Date: 2/21/18 2:21 pm
From: Bird observations from western New York <geneseebirds-l...>
Subject: [GeneseeBirds-L] Montezuma area 2/21/18 - lots of waterfowl and Snow Geese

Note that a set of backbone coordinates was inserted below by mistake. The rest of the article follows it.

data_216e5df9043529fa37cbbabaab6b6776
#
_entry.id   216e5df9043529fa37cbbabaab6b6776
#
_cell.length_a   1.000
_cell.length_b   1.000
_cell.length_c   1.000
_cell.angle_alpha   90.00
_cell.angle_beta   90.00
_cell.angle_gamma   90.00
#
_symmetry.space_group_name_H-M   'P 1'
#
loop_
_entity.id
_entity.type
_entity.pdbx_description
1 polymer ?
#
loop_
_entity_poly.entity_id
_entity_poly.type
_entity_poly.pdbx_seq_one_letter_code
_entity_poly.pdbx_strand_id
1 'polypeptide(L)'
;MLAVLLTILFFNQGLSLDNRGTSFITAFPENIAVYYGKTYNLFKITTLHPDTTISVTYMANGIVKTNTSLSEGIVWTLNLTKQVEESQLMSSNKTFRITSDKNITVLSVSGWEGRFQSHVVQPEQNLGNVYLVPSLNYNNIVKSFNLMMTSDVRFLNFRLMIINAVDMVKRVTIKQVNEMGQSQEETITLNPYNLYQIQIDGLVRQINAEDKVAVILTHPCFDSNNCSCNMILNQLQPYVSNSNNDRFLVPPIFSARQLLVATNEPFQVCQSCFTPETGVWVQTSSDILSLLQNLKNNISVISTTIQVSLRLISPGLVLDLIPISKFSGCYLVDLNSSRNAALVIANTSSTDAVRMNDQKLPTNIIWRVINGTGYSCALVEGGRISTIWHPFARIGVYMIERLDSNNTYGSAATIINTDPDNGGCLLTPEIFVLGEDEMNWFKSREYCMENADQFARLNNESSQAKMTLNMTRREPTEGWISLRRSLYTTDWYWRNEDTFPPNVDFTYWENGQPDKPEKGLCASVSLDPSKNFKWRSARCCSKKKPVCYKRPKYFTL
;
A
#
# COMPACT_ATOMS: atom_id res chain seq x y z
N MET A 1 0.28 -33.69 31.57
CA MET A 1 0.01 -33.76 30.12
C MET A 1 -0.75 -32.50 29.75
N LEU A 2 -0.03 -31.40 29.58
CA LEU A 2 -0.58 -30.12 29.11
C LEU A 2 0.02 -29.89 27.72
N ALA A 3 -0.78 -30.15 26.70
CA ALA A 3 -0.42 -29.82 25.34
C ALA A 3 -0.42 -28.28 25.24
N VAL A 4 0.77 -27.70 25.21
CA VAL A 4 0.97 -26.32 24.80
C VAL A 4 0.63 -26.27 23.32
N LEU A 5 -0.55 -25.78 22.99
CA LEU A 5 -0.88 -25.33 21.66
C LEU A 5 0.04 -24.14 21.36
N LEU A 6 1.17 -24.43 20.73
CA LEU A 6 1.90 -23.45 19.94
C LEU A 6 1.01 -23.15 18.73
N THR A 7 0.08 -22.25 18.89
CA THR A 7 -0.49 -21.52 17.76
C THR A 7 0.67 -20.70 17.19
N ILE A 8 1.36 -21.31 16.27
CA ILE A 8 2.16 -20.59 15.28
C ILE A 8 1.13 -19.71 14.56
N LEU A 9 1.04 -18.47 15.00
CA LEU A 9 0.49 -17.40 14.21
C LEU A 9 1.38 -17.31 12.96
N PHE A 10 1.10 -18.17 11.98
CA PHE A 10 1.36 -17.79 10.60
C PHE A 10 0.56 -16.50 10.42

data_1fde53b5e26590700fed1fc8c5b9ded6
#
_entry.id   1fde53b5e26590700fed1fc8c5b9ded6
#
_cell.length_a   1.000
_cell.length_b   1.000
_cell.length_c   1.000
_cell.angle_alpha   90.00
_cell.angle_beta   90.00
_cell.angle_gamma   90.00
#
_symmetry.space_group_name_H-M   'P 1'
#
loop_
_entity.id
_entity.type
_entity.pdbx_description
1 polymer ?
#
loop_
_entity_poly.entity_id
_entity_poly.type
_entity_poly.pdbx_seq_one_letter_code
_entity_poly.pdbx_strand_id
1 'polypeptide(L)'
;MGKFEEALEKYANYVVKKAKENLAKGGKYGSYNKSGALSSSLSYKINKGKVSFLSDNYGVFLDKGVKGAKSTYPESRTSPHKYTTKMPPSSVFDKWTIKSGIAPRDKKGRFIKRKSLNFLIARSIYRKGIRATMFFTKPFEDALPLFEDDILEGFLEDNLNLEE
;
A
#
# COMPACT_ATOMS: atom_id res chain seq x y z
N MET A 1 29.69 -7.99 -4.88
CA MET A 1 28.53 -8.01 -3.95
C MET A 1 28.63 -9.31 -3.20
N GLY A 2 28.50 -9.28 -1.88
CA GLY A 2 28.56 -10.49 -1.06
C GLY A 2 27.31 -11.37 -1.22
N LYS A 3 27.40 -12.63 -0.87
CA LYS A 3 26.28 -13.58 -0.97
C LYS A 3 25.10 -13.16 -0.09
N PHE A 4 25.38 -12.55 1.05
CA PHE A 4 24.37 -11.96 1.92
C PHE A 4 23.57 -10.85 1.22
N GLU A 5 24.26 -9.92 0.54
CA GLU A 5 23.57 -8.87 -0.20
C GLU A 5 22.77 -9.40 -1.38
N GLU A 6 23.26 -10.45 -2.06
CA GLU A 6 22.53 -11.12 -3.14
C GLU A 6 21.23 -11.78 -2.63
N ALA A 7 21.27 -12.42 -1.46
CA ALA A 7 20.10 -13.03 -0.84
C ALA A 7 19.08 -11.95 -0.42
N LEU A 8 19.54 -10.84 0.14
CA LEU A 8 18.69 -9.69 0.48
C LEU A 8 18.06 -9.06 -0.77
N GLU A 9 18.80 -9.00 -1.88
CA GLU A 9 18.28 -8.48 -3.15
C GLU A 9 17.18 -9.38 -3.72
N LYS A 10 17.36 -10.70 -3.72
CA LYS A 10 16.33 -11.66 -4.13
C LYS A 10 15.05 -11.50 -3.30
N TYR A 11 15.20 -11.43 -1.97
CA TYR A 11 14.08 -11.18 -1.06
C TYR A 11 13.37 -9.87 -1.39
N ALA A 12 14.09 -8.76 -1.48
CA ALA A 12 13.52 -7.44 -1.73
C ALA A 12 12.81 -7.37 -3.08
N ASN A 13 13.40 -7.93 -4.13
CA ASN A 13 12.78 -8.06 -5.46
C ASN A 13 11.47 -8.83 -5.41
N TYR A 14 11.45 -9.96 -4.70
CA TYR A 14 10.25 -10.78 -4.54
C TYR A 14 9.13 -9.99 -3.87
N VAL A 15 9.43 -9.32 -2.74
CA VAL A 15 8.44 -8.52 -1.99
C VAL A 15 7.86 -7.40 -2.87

Tom Smith, Dave Strong and drove to the Montezuma area today and wandered around a bit to see what was going on. Starting at the visitors center, nothing special.From there, we drove to the mudlock and looked south toward the railroad bridge. LOTS or ducks way out toward the far side and hundreds of swans all along that far edge.With the temperature at about 64 degrees, ID of all was impossible. There were clearly lots of Redheads, scaup, and Ring-necked Ducks and many of the swans were Tundra. But closer in, many swans were Mute, more than I expect here. Moving south and dropping to the shore roads and on to Cayuga Lake SP and then south, there were very few waterfowl in close, but thousands of Redhead, scaup, Ring-necked Ducks and other species far out to the north and east along the ice edge of the north end of the lake. Again,thermal distortion mad attempts at study a waste of time.    Back north and Rt. 89, we found little of interest at Tschache Pool. On Armitage Road west of Olmstead, a kestrel was on the wires, as usual, and an adult Bald Eagle was working on the nest across the muck to the SW. Checking Know-Marcellus, QUIET. But way off to the NE, there were obviously some ducks and geese on the flooded areas over north of RT 31 near the river. Moving to Rt. 31 east of Rt. 89, we finally could see two fields loaded with Snow Geese, either side of the potato shed and to the north a bit.Estimated on the order of 10,000 each. WE drove to the far end of the muck near the river to turnaround and for better light. Stopping on the way beack, we had many N. Pintails, est > 1000, 2 N. Shovelers, Mallards, Canada Geese, and swans. Hard to count due to limited pull offs. Later ran into Audubon people doing a count and heard a count of 1500 pintail from that area. Back to the potato shed, I worked on the Snow Goose numbers and had about 10,000 to the east and 20-25,000 in the fields to the west. During the scans, I had counted 28 "Blue" Geese east and found an adult Ross's Goose when an eagle flushed them. After settling, I again located the Ross's Goose (or another?) when again all flushed and they went up from all the fields nearby; I'd stick with the estimate of 30,000+. Then as we watched these moving about low, skeins of Snow Geese started popping out of or below the higher clouds to the E and SE and circling and dropping. I'd add at least 5,000 more Snow Geese arriving. It was great to watch with all those Snow Geese up and down and milling about. Looking around more, we located a few groups of American Wigeon and a lone female Green-winged Teal. There were Red-winged Blackbirds spotted about calling and Horned Larks in the fields calling and flying about. Also had a couple o Lapland Longspurs flying over and calling.    We headed toward Van Dyne Spoor and the Sandhill Crane Unit. Stopping in the woods, it was lots cooler by then and windy and I could not raise a Barred Owl or actually anything else. someone coming back from the far end of the road reported all frozen and nothing of interest, so we headed out and north on Van Dyne Spoor. Added a couple of E. Bluebirds, then later a blackbird dropped into a field next to us and a quick look revealed a molting Rusty Blackbird. It was then joined by three each Red-winged Blackbirds and starlings.     Looking at the time, weather change adding showers, and a need for some to get back for early afternoon appointments, we elected to divert to a lunch spot in Seneca Falls to end a nice morning out.Bob Spahn, <rspahn...>    
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